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Bristol Water is trying to hike your bills and ‘tip the scales in investors’ favour’

If they are successful, it could open the door to price increases across the board.


Illustration: Patch Plummer

More than a million people in Bristol and the surrounding area are facing water bill increases as Bristol Water seeks to hike its prices again.

In a tense dispute, the official regulator Ofwat has said the move would see “the scales tipped in investors’ favour”, while Citizens Advice has said that it could open the door to more price increases across other utilities such as energy. 

Thirteen of 17 national water companies accepted a decision earlier this year by Ofwat, the body charged with balancing consumer and corporate interests, to cut bills and improve services. But despite the company heralding a ‘social contract’ with the communities in the region, Bristol Water is seeking to overturn Ofwat’s order to reduce bills in real terms and improve services in the next five years.

The water supplier is currently owned by a major Japanese corporation and a UK company with parent entities in the tax havens of Guernsey and Singapore. 

Along with three other companies, Bristol Water, whose CEO was paid £500k last year, claim that Ofwat’s limits on what they charge customers will damage the company’s profitability and attractiveness to investors. As a result, it claims it won’t be able to raise the money needed to invest in better services. 

In an escalating battle played out in legal and technical reports, Ofwat has hit back saying Bristol Water’s plans “would result in excessive returns to shareholders and would reward inefficiency at the expense of its customers”.

With price limits set every five years, this is the third consecutive time that Bristol Water has sought to overturn limits on bill increases. On the two previous occasions, Bristol Water was found to have acted in the “interests of shareholders and at the expense of customers”, according to Ofwat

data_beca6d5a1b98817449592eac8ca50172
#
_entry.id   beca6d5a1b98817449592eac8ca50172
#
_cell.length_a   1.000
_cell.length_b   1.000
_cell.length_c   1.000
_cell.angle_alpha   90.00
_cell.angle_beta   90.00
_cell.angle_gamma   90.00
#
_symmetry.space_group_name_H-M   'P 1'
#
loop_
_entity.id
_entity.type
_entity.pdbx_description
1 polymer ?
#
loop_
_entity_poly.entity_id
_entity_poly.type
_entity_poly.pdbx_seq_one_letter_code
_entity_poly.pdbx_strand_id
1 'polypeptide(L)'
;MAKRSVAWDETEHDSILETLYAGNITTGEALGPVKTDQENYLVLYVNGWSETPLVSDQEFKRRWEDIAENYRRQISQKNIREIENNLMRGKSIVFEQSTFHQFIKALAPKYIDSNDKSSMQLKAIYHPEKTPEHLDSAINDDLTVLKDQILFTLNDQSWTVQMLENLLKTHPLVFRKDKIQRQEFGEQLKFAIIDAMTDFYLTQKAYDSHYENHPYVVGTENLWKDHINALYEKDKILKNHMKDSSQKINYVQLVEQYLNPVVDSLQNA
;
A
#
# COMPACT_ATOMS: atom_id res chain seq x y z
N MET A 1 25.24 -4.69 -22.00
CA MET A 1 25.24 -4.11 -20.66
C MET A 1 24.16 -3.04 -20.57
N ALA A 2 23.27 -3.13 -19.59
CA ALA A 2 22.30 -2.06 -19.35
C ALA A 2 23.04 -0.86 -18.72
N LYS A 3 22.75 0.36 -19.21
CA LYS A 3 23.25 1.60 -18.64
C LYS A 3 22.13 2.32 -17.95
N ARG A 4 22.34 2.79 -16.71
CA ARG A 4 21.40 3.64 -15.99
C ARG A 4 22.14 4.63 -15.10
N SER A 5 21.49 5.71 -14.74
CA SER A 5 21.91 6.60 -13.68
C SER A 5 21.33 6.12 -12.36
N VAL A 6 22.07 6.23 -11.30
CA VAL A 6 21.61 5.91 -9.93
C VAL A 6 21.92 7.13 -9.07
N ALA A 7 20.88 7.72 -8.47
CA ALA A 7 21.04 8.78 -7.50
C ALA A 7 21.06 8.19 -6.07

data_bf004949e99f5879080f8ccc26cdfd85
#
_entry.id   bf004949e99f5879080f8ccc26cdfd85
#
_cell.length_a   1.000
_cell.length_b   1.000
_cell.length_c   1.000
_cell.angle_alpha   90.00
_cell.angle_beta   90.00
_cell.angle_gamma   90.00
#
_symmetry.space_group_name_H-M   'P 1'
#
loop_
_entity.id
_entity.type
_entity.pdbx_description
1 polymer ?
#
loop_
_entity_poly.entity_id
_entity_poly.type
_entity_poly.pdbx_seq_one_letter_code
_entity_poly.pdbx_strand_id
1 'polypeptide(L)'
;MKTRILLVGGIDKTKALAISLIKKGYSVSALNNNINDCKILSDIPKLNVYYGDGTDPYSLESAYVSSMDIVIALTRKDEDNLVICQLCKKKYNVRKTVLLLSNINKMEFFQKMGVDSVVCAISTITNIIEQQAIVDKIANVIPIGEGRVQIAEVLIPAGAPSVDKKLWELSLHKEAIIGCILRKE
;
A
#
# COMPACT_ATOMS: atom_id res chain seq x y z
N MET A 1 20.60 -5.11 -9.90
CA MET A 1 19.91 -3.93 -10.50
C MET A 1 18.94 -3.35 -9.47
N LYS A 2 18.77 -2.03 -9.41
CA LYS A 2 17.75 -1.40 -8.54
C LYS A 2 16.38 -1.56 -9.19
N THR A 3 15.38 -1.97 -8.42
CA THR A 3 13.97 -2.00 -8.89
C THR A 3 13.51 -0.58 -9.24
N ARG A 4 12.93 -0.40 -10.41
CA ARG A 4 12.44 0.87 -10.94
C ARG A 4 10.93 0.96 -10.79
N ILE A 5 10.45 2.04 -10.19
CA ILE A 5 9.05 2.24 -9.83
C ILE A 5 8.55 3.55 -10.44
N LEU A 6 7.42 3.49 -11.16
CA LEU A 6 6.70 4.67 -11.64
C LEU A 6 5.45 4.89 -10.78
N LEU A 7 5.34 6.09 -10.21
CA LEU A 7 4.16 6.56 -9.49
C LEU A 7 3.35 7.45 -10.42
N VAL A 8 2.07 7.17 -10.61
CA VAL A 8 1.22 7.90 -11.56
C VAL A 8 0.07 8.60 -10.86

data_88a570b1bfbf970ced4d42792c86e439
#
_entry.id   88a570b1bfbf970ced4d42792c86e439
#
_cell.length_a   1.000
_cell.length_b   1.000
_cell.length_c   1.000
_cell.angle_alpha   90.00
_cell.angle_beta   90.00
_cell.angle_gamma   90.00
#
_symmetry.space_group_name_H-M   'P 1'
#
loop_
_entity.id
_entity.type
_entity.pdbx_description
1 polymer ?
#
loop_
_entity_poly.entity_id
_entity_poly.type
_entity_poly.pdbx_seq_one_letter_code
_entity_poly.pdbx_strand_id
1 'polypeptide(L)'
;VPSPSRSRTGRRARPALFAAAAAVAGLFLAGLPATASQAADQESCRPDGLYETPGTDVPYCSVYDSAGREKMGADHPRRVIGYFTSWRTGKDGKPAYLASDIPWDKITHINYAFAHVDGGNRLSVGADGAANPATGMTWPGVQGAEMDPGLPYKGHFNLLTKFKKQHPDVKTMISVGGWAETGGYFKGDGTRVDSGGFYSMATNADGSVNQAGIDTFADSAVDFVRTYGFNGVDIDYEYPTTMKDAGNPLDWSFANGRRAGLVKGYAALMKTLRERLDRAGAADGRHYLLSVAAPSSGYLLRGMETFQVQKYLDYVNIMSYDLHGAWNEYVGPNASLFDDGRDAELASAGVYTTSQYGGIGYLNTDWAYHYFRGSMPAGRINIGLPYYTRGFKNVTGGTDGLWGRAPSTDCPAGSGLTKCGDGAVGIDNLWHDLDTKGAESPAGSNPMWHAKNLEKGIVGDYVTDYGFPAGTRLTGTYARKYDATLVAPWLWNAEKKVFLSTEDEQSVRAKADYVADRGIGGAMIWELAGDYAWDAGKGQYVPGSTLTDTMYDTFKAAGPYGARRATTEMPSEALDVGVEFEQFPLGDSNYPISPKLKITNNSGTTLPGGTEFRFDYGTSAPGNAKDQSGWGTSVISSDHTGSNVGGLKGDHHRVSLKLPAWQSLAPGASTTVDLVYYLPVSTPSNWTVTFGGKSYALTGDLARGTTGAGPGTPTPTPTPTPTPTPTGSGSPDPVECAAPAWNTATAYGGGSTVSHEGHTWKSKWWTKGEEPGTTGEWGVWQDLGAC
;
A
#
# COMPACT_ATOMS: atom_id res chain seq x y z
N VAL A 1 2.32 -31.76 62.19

“This decision is not only poorly evidenced, but also sets a dangerous precedent for other price controls”

Citzens Advice

Bristol Water appealed the latest Ofwat ruling to another government body, the Competition and Markets Authority (CMA). The CMA recently made a preliminary decision in favour of the water companies. As there is no competitor company available to switch too, bills may increase as consumers have no option to vote with their feet. 

Since the 1980s when privatisation began, water companies have been accused of excessive profits, passing on costs to consumers, and delivering poor services. Currently one fifth of all treated water is lost to leaks nationwide, amounting to almost 3 billion litres every day. 

In the last five years, Bristol Water itself has been penalised £5 million for failing to meet targets on leaks and other requirements. Instead of investors bearing this cost, a company report states that “these penalties will be reflected in customer bills”. In the same period the company dished out £24.9 million in dividends to shareholders. 

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In a stark warning, the head of Ofwat said if price limits are overturned it “could see customers paying more, service stagnating and the scales tipped in investors’ favour”. Citizens Advice have also weighed in saying that “at a time when many households are struggling financially, the Competition and Markets Authority decision risks handing billions to shareholders at consumers’ expense”.

Bristol East MP, Kerry McCarthy, told the Cable: “More needs to be done to ensure water companies are run in the interests of consumers and not just their shareholders.” The former Shadow Secretary of State for Environment, Food and Rural Affairs said that a cross-party report on the water industry recommended reform, but that “there has been disappointingly little action from successive governments.”

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A further worry for consumer rights campaigners is that a decision in favour of the water companies will open the door for price increases across other utilities like gas and electricity. Citizens Advice said: “This decision is not only poorly evidenced, but also sets a dangerous precedent for other price controls, like energy, where billions of pounds of people’s money is at stake.”

Bristol Water declined to comment on why its parent company has entities registered in tax havens, or how the effort to increase bills is consistent with the ‘social contract’ they announced between the company and bill payers. 

A company spokesperson said Bristol Water supports low income bill payers and that bills are currently low compared to five years ago. However, this is in part due to rulings to reduce bills after excessive profits. 

The preliminary decision by the CMA is due to be finalised at the end of November, which will determine water prices and services for the next five years.

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